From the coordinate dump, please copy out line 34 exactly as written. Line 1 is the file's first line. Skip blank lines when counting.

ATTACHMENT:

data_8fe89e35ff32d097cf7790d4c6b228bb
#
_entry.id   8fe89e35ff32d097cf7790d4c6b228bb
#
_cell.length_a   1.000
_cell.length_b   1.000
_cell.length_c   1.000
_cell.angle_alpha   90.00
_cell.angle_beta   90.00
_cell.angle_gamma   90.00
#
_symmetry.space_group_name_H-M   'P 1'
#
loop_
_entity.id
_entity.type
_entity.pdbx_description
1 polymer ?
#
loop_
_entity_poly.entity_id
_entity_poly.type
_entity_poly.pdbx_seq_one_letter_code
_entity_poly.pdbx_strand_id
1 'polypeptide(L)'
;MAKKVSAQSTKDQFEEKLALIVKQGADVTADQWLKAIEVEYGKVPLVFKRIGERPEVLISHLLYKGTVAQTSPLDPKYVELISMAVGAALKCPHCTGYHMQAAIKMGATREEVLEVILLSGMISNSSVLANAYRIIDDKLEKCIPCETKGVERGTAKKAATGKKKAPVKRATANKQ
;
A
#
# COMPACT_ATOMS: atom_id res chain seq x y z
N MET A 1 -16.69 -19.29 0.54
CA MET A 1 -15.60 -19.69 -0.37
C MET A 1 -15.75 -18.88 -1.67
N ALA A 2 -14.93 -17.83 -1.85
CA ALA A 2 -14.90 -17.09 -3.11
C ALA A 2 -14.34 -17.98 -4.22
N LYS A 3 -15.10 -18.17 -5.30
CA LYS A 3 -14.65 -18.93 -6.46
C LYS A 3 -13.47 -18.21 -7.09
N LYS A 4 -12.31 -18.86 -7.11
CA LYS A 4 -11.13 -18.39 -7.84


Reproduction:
N ALA A 2 -14.93 -17.83 -1.85